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Ed3 Weekly Issue #66: Gardens, Chains, and Web3
Exploring the wonderful world of artificial intelligence, digital credentials, and learner ownership
Hello web3 and education friends,
This week we will cover:
💡 An examination of 'walled garden' AI and its implications for personalized learning
👥 A study on teacher and parent attitudes toward the use of AI in K-12 education
🌐 An exploration of how Web3 technologies are transforming education and work
🎓 A look at how blockchain is enabling secure, verifiable digital resumes in North Dakota
As we immerse ourselves in the paradigm-shifting implications of AI and Web3, we find ourselves standing at the crossroads of a new era in education – one that's digitally-enhanced and personalized, and secure.
Reflecting on the latest advancements presented in this week's articles, we see a narrative unfold where AI transitions from a mere tool to an active participant in learning. Chatbots like 'Stretch' and 'Khanmigo' are not only reshaping pedagogical approaches but also demonstrating the potential of AI to democratize and personalize education at scale.
The future of education doesn't stop at AI; it extends to the rise of Web3 technologies. These breakthroughs, underpinned by blockchain, are about to redefine the traditional boundaries of academic records and credentials. Think of a future where every achievement, every credential, is securely recorded, verifiable, and portable. North Dakota's initiative is a peek into this future, where skills and experiences are recognized, validated, and accumulated to foster lifelong learning and better job matching.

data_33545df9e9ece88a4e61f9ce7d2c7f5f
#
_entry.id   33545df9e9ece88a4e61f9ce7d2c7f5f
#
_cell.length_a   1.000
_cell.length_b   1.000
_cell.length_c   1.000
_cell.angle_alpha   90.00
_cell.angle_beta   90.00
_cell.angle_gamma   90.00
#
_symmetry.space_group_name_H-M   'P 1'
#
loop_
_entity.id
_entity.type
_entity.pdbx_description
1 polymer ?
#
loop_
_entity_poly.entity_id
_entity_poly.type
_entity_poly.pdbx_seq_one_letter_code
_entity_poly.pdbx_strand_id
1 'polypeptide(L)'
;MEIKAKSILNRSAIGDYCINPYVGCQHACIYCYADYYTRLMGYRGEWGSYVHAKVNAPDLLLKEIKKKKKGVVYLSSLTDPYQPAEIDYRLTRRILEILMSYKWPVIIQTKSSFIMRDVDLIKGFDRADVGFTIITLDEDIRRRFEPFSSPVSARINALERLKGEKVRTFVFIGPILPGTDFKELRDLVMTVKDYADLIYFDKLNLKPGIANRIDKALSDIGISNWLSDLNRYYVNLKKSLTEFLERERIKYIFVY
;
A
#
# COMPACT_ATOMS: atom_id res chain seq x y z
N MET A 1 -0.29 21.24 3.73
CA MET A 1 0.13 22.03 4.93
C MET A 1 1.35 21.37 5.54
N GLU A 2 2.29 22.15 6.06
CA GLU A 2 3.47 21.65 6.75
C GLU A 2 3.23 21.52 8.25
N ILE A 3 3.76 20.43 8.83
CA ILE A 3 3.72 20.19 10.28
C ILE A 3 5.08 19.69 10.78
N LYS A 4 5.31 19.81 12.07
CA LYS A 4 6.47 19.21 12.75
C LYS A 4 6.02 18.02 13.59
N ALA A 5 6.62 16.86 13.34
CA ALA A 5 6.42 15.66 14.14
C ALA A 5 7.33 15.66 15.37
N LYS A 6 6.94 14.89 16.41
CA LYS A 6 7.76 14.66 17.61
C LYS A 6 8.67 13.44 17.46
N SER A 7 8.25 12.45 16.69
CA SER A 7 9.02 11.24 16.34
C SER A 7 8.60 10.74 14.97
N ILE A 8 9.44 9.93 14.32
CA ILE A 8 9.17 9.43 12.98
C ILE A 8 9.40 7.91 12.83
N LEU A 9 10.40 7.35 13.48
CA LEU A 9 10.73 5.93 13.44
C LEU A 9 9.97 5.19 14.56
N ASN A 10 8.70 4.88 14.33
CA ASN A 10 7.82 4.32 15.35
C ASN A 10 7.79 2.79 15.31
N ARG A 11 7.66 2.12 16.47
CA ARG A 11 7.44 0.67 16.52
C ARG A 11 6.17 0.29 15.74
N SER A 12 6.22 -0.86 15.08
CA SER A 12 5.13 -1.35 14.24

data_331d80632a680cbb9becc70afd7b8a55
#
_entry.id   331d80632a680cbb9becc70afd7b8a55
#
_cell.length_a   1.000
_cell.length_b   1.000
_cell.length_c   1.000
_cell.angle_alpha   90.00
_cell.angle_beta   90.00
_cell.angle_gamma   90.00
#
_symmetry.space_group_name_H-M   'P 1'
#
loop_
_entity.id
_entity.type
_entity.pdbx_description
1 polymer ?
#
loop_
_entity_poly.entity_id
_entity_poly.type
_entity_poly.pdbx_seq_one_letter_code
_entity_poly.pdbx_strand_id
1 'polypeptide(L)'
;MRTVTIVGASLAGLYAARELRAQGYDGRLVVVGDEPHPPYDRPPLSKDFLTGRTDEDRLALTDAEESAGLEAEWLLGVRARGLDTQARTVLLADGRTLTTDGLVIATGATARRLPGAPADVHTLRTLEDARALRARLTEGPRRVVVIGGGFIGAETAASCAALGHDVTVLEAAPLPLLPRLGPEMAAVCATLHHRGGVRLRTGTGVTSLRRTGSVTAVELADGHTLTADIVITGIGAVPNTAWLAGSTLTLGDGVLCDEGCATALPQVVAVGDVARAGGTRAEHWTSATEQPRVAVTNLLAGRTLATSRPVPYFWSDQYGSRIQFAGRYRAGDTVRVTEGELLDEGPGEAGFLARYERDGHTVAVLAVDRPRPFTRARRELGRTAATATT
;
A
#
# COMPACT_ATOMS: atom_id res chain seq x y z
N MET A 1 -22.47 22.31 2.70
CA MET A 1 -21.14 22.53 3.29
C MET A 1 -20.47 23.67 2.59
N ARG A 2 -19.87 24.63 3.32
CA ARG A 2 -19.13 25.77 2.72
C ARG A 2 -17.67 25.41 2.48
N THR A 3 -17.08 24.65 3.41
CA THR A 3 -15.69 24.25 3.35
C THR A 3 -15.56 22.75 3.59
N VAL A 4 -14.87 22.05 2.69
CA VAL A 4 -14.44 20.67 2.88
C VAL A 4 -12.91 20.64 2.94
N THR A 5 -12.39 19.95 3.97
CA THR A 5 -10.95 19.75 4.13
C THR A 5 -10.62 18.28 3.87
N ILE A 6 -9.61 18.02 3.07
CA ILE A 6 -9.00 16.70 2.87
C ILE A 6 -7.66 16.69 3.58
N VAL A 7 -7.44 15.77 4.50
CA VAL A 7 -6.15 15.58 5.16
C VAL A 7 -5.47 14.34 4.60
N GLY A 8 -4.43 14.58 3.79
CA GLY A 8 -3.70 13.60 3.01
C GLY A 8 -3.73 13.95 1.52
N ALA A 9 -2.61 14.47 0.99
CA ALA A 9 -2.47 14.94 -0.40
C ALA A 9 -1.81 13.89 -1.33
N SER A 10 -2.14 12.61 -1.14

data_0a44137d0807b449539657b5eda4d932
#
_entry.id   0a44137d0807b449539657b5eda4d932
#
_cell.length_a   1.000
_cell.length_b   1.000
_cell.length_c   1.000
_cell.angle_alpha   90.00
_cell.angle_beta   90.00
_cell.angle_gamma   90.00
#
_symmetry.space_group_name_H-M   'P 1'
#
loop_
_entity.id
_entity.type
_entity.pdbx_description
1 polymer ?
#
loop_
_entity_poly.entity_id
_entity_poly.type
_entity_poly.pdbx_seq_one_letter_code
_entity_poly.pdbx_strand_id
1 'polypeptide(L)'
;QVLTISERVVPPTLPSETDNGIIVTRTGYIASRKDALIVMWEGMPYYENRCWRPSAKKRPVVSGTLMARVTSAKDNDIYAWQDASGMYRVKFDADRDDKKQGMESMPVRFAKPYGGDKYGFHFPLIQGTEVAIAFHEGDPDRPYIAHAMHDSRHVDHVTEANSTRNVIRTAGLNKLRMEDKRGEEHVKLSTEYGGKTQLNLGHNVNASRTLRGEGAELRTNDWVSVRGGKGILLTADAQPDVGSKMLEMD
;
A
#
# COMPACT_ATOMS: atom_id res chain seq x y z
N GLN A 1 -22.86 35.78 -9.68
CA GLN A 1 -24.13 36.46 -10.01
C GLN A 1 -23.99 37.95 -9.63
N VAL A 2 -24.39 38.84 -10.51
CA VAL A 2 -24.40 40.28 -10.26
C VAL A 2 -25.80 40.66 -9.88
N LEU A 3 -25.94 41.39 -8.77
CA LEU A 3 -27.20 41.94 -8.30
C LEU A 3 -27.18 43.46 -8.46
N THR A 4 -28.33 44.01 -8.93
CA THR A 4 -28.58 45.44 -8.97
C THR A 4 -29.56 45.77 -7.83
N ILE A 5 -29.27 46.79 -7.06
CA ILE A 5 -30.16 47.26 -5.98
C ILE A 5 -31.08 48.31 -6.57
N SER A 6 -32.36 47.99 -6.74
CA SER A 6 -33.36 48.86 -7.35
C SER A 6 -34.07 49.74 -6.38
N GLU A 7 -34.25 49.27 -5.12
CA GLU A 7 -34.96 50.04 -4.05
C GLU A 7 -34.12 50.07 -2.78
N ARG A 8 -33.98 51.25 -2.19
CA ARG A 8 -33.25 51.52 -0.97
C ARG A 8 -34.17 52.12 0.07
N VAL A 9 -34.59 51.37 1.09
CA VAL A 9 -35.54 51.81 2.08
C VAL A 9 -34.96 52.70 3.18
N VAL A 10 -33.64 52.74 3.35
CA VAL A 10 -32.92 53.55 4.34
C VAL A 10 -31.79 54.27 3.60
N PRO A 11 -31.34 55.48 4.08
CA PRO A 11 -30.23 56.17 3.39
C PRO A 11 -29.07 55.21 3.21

Yet, these developments carry implications far beyond technology integration. The dawn of the Web3 era brings forth the need to reconsider our education system and the skills we impart to our future generations. The decentralized, trustless nature of Web3 demands a new breed of digital literacy, data privacy awareness, and computational thinking.
In the face of this, we as educators, must not just adopt these technologies but understand and shape them to create an equitable, accessible, and learner-centric education ecosystem. This week's resources offer insightful perspectives on these trends.
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In an effort to enhance the accuracy and safety of AI technologies in education, this article shares a new approach called the "walled garden." Unlike expansive language models like ChatGPT, which utilize vast swaths of the internet, potentially including unreliable information, walled garden AI focuses on a curated and reliable information database. One example is 'Stretch,' a chatbot being developed by the ISTE and ASCD.
This new breed of AI doesn’t come without its complexities. The emergence of 'Khanmigo,' a chatbot from Khan Academy, illustrates the potential of such AI as a tutor. Instead of giving direct answers, Khanmigo guides students through problem-solving, personalizing instruction based on their interests. Although these tools are still in their nascent stages, they provide a glimpse into a future where AI may serve as an invaluable aide to both educators and students in crafting personalized, evidence-backed learning experiences.